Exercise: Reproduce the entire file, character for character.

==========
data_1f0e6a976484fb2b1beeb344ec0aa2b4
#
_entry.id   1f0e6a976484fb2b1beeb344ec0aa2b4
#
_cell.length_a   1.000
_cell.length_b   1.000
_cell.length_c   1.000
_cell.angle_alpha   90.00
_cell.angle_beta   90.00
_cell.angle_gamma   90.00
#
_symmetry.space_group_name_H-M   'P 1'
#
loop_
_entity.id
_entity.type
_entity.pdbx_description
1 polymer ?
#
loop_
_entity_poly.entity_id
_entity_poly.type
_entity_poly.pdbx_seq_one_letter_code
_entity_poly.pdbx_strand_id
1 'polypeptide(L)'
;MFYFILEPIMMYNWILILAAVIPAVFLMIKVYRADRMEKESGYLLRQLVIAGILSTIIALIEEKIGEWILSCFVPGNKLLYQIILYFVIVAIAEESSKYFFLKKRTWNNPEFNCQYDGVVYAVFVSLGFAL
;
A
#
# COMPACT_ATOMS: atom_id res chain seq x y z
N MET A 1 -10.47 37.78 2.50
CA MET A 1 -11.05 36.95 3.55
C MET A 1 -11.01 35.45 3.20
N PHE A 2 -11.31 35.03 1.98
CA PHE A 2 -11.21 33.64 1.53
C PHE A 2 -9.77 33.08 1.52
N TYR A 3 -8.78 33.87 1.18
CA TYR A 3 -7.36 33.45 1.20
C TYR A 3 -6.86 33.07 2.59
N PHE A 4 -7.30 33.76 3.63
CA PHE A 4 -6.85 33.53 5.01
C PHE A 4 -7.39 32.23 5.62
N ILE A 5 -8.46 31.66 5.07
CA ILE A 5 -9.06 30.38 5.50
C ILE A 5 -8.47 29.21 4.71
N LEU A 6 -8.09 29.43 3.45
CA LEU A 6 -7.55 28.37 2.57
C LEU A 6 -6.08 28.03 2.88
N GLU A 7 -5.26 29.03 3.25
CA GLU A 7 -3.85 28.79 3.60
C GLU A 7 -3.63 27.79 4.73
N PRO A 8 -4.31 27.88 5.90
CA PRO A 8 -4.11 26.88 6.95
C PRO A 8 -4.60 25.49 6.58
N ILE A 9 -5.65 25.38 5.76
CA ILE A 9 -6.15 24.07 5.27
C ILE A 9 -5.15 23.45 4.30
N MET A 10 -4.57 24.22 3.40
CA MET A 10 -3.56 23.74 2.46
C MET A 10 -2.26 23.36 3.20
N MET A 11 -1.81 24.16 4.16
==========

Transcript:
data_1f0e6a976484fb2b1beeb344ec0aa2b4
#
_entry.id   1f0e6a976484fb2b1beeb344ec0aa2b4
#
_cell.length_a   1.000
_cell.length_b   1.000
_cell.length_c   1.000
_cell.angle_alpha   90.00
_cell.angle_beta   90.00
_cell.angle_gamma   90.00
#
_symmetry.space_group_name_H-M   'P 1'
#
loop_
_entity.id
_entity.type
_entity.pdbx_description
1 polymer ?
#
loop_
_entity_poly.entity_id
_entity_poly.type
_entity_poly.pdbx_seq_one_letter_code
_entity_poly.pdbx_strand_id
1 'polypeptide(L)'
;MFYFILEPIMMYNWILILAAVIPAVFLMIKVYRADRMEKESGYLLRQLVIAGILSTIIALIEEKIGEWILSCFVPGNKLLYQIILYFVIVAIAEESSKYFFLKKRTWNNPEFNCQYDGVVYAVFVSLGFAL
;
A
#
# COMPACT_ATOMS: atom_id res chain seq x y z
N MET A 1 -10.47 37.78 2.50
CA MET A 1 -11.05 36.95 3.55
C MET A 1 -11.01 35.45 3.20
N PHE A 2 -11.31 35.03 1.98
CA PHE A 2 -11.21 33.64 1.53
C PHE A 2 -9.77 33.08 1.52
N TYR A 3 -8.78 33.87 1.18
CA TYR A 3 -7.36 33.45 1.20
C TYR A 3 -6.86 33.07 2.59
N PHE A 4 -7.30 33.76 3.63
CA PHE A 4 -6.85 33.53 5.01
C PHE A 4 -7.39 32.23 5.62
N ILE A 5 -8.46 31.66 5.07
CA ILE A 5 -9.06 30.38 5.50
C ILE A 5 -8.47 29.21 4.71
N LEU A 6 -8.09 29.43 3.45
CA LEU A 6 -7.55 28.37 2.57
C LEU A 6 -6.08 28.03 2.88
N GLU A 7 -5.26 29.03 3.25
CA GLU A 7 -3.85 28.79 3.60
C GLU A 7 -3.63 27.79 4.73
N PRO A 8 -4.31 27.88 5.90
CA PRO A 8 -4.11 26.88 6.95
C PRO A 8 -4.60 25.49 6.58
N ILE A 9 -5.65 25.38 5.76
CA ILE A 9 -6.15 24.07 5.27
C ILE A 9 -5.15 23.45 4.30
N MET A 10 -4.57 24.22 3.40
CA MET A 10 -3.56 23.74 2.46
C MET A 10 -2.26 23.36 3.20
N MET A 11 -1.81 24.16 4.16